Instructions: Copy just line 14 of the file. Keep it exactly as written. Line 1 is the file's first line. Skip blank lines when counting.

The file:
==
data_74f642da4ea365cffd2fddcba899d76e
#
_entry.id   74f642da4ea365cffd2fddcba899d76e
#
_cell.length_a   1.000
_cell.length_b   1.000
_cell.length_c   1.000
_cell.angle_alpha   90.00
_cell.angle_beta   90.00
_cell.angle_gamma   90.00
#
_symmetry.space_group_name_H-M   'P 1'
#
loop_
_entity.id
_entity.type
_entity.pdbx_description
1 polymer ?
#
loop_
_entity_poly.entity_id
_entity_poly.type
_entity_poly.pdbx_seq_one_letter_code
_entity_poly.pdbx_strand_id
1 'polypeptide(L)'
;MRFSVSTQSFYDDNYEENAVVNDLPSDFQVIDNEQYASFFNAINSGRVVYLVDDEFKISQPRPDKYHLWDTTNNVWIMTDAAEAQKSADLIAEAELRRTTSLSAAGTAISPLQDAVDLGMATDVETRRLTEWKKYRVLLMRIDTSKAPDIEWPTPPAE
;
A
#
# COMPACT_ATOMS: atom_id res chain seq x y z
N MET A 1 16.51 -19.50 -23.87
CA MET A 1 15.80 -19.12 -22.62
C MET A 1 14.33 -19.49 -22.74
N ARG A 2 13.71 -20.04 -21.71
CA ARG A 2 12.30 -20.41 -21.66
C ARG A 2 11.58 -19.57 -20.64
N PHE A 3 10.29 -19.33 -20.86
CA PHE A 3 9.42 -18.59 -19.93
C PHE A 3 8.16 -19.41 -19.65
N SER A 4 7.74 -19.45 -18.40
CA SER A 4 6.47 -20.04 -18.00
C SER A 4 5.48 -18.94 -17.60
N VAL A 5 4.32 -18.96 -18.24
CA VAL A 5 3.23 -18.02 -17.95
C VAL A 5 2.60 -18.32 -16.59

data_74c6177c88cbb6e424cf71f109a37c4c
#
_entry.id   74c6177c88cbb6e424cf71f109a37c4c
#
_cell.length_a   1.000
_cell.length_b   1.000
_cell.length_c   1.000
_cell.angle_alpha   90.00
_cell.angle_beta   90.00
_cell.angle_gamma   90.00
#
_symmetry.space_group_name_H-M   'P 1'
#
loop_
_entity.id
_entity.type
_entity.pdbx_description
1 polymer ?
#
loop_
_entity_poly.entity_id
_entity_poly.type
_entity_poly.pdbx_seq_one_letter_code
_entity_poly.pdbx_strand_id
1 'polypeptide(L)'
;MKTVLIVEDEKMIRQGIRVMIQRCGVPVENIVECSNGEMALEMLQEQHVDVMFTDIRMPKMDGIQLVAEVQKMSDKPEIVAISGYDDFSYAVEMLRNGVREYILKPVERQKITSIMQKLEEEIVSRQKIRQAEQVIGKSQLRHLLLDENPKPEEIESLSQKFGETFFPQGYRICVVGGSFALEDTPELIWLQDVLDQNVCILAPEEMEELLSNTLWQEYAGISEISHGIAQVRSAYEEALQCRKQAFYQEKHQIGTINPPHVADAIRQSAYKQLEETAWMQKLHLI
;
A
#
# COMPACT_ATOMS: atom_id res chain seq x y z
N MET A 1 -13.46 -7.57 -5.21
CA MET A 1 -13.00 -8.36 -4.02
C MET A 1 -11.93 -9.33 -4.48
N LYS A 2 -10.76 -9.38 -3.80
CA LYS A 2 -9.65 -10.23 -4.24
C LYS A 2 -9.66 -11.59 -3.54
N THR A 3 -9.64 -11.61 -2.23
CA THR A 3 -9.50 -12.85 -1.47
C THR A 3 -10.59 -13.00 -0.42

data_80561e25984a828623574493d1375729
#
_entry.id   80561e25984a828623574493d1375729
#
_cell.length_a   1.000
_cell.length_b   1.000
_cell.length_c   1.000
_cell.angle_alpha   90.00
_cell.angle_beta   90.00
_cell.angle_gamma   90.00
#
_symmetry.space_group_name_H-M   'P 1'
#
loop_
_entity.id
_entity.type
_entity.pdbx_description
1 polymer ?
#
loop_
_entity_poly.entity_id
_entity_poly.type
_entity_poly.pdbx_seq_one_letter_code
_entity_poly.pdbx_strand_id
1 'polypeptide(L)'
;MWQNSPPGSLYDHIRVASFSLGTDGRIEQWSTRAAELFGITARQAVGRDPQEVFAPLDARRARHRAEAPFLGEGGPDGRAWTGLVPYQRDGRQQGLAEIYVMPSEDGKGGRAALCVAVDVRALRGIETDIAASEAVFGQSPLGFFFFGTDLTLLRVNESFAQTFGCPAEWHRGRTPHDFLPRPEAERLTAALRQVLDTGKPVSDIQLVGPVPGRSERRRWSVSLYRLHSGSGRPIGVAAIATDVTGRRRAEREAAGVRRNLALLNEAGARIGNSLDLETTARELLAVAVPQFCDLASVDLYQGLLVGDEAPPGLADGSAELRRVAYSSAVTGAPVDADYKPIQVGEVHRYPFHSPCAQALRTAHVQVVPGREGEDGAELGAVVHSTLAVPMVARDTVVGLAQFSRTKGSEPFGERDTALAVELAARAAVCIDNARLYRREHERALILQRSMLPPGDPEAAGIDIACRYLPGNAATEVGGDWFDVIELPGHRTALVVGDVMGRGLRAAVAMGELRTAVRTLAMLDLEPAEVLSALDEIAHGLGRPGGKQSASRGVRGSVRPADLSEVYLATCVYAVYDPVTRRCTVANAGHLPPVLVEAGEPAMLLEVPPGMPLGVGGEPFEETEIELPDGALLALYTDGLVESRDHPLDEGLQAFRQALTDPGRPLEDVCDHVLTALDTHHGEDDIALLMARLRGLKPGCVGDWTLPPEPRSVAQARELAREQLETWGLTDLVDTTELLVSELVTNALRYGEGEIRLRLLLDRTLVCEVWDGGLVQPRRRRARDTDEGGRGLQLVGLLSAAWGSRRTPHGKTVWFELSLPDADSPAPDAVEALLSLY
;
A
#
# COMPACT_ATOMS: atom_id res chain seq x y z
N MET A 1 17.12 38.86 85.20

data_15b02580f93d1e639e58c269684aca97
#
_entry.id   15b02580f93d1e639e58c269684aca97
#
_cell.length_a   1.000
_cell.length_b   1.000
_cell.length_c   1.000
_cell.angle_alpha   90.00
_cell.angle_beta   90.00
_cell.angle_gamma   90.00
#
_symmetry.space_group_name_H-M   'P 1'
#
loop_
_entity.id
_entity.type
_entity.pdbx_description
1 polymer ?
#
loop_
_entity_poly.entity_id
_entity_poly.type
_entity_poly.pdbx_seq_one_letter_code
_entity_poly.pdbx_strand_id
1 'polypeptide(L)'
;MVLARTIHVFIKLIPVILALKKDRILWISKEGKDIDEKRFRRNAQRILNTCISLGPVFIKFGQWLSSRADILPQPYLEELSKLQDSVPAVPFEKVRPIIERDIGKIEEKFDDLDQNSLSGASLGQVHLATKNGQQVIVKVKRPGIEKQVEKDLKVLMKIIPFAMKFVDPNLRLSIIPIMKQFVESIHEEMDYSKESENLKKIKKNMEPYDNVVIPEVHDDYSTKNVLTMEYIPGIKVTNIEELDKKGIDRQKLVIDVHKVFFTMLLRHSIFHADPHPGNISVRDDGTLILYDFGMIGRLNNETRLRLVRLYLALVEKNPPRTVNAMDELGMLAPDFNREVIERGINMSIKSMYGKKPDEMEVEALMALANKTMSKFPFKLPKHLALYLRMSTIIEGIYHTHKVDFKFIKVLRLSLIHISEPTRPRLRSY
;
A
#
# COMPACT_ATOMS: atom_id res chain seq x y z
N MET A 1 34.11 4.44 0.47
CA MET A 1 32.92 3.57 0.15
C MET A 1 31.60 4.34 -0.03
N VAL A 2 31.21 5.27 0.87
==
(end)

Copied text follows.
loop_